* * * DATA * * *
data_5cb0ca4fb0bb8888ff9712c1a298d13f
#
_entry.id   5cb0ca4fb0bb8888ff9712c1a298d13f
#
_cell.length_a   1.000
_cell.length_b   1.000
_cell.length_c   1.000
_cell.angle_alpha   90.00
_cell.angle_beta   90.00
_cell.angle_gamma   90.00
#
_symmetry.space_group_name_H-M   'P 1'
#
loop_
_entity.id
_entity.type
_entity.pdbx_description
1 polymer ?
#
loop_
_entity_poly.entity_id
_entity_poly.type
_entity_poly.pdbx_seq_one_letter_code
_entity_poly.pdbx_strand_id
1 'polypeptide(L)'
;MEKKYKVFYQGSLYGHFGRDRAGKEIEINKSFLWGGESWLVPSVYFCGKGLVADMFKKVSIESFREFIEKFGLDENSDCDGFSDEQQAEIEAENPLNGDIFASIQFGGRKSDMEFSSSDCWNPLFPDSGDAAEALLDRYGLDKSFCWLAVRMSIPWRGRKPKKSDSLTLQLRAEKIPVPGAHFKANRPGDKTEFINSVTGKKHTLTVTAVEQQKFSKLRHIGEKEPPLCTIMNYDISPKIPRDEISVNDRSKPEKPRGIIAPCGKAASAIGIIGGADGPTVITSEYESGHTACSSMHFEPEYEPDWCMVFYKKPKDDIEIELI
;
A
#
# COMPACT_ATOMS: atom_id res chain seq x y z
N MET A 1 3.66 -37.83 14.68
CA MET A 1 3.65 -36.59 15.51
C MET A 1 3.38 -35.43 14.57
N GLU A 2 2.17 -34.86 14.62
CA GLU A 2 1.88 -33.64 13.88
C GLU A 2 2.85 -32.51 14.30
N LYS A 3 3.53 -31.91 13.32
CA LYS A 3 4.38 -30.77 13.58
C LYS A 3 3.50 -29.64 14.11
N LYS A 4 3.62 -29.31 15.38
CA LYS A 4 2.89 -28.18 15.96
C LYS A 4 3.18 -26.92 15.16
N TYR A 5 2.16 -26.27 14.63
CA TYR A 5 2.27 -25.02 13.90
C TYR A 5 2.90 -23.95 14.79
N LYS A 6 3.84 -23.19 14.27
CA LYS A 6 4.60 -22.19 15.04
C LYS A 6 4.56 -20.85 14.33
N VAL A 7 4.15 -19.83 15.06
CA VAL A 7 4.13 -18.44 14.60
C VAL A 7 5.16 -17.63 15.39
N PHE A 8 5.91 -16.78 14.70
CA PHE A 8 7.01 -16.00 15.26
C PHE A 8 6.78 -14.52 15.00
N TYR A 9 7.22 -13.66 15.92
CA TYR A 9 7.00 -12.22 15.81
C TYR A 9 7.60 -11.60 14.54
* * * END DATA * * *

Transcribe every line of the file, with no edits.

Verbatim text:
data_5cb0ca4fb0bb8888ff9712c1a298d13f
#
_entry.id   5cb0ca4fb0bb8888ff9712c1a298d13f
#
_cell.length_a   1.000
_cell.length_b   1.000
_cell.length_c   1.000
_cell.angle_alpha   90.00
_cell.angle_beta   90.00
_cell.angle_gamma   90.00
#
_symmetry.space_group_name_H-M   'P 1'
#
loop_
_entity.id
_entity.type
_entity.pdbx_description
1 polymer ?
#
loop_
_entity_poly.entity_id
_entity_poly.type
_entity_poly.pdbx_seq_one_letter_code
_entity_poly.pdbx_strand_id
1 'polypeptide(L)'
;MEKKYKVFYQGSLYGHFGRDRAGKEIEINKSFLWGGESWLVPSVYFCGKGLVADMFKKVSIESFREFIEKFGLDENSDCDGFSDEQQAEIEAENPLNGDIFASIQFGGRKSDMEFSSSDCWNPLFPDSGDAAEALLDRYGLDKSFCWLAVRMSIPWRGRKPKKSDSLTLQLRAEKIPVPGAHFKANRPGDKTEFINSVTGKKHTLTVTAVEQQKFSKLRHIGEKEPPLCTIMNYDISPKIPRDEISVNDRSKPEKPRGIIAPCGKAASAIGIIGGADGPTVITSEYESGHTACSSMHFEPEYEPDWCMVFYKKPKDDIEIELI
;
A
#
# COMPACT_ATOMS: atom_id res chain seq x y z
N MET A 1 3.66 -37.83 14.68
CA MET A 1 3.65 -36.59 15.51
C MET A 1 3.38 -35.43 14.57
N GLU A 2 2.17 -34.86 14.62
CA GLU A 2 1.88 -33.64 13.88
C GLU A 2 2.85 -32.51 14.30
N LYS A 3 3.53 -31.91 13.32
CA LYS A 3 4.38 -30.77 13.58
C LYS A 3 3.50 -29.64 14.11
N LYS A 4 3.62 -29.31 15.38
CA LYS A 4 2.89 -28.18 15.96
C LYS A 4 3.18 -26.92 15.16
N TYR A 5 2.16 -26.27 14.63
CA TYR A 5 2.27 -25.02 13.90
C TYR A 5 2.90 -23.95 14.79
N LYS A 6 3.84 -23.19 14.27
CA LYS A 6 4.60 -22.19 15.04
C LYS A 6 4.56 -20.85 14.33
N VAL A 7 4.15 -19.83 15.06
CA VAL A 7 4.13 -18.44 14.60
C VAL A 7 5.16 -17.63 15.39
N PHE A 8 5.91 -16.78 14.70
CA PHE A 8 7.01 -16.00 15.26
C PHE A 8 6.78 -14.52 15.00
N TYR A 9 7.22 -13.66 15.92
CA TYR A 9 7.00 -12.22 15.81
C TYR A 9 7.60 -11.60 14.54